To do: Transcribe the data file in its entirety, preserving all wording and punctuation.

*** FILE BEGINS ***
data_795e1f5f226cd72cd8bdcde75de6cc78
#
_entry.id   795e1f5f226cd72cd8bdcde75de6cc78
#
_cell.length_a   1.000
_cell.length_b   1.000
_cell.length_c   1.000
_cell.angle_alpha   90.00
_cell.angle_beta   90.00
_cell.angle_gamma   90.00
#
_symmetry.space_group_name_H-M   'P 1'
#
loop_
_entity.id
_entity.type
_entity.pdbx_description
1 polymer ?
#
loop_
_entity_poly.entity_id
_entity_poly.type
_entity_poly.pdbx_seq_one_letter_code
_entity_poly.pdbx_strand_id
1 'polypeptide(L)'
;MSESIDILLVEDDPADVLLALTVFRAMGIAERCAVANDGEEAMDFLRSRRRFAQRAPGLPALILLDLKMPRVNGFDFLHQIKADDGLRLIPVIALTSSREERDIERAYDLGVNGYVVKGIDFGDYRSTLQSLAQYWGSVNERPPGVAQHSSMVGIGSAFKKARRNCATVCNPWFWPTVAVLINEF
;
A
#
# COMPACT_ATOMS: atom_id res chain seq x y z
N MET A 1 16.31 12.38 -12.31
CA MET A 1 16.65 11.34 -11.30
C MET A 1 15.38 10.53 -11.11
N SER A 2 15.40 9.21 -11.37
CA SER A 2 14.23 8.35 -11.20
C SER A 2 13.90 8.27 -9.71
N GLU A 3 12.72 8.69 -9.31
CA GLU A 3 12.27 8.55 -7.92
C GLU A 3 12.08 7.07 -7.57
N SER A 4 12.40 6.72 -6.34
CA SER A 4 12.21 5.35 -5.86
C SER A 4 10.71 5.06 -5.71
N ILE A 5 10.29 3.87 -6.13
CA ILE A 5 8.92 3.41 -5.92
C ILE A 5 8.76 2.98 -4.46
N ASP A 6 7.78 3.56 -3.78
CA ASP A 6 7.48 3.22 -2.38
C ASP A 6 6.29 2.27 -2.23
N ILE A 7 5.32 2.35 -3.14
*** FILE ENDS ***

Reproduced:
data_795e1f5f226cd72cd8bdcde75de6cc78
#
_entry.id   795e1f5f226cd72cd8bdcde75de6cc78
#
_cell.length_a   1.000
_cell.length_b   1.000
_cell.length_c   1.000
_cell.angle_alpha   90.00
_cell.angle_beta   90.00
_cell.angle_gamma   90.00
#
_symmetry.space_group_name_H-M   'P 1'
#
loop_
_entity.id
_entity.type
_entity.pdbx_description
1 polymer ?
#
loop_
_entity_poly.entity_id
_entity_poly.type
_entity_poly.pdbx_seq_one_letter_code
_entity_poly.pdbx_strand_id
1 'polypeptide(L)'
;MSESIDILLVEDDPADVLLALTVFRAMGIAERCAVANDGEEAMDFLRSRRRFAQRAPGLPALILLDLKMPRVNGFDFLHQIKADDGLRLIPVIALTSSREERDIERAYDLGVNGYVVKGIDFGDYRSTLQSLAQYWGSVNERPPGVAQHSSMVGIGSAFKKARRNCATVCNPWFWPTVAVLINEF
;
A
#
# COMPACT_ATOMS: atom_id res chain seq x y z
N MET A 1 16.31 12.38 -12.31
CA MET A 1 16.65 11.34 -11.30
C MET A 1 15.38 10.53 -11.11
N SER A 2 15.40 9.21 -11.37
CA SER A 2 14.23 8.35 -11.20
C SER A 2 13.90 8.27 -9.71
N GLU A 3 12.72 8.69 -9.31
CA GLU A 3 12.27 8.55 -7.92
C GLU A 3 12.08 7.07 -7.57
N SER A 4 12.40 6.72 -6.34
CA SER A 4 12.21 5.35 -5.86
C SER A 4 10.71 5.06 -5.71
N ILE A 5 10.29 3.87 -6.13
CA ILE A 5 8.92 3.41 -5.92
C ILE A 5 8.76 2.98 -4.46
N ASP A 6 7.78 3.56 -3.78
CA ASP A 6 7.48 3.22 -2.38
C ASP A 6 6.29 2.27 -2.23
N ILE A 7 5.32 2.35 -3.14